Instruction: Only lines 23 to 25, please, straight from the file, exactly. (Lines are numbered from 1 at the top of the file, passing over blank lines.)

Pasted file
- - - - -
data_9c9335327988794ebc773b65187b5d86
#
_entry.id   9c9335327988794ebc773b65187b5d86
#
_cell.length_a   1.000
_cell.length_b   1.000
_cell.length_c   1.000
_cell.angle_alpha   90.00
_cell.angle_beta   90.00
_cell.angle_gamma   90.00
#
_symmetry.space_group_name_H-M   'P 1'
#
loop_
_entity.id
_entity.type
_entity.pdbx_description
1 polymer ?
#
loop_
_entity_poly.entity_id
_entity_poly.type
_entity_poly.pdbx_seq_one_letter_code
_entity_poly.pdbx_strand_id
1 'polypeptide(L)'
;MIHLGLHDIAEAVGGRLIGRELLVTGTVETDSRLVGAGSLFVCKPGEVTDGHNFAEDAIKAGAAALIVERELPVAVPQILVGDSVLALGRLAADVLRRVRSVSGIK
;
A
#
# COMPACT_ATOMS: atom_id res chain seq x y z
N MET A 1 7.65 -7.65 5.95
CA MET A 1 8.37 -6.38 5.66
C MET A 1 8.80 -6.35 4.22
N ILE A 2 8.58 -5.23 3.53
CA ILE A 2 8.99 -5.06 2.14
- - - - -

_entity_poly.pdbx_seq_one_letter_code
_entity_poly.pdbx_strand_id
1 'polypeptide(L)'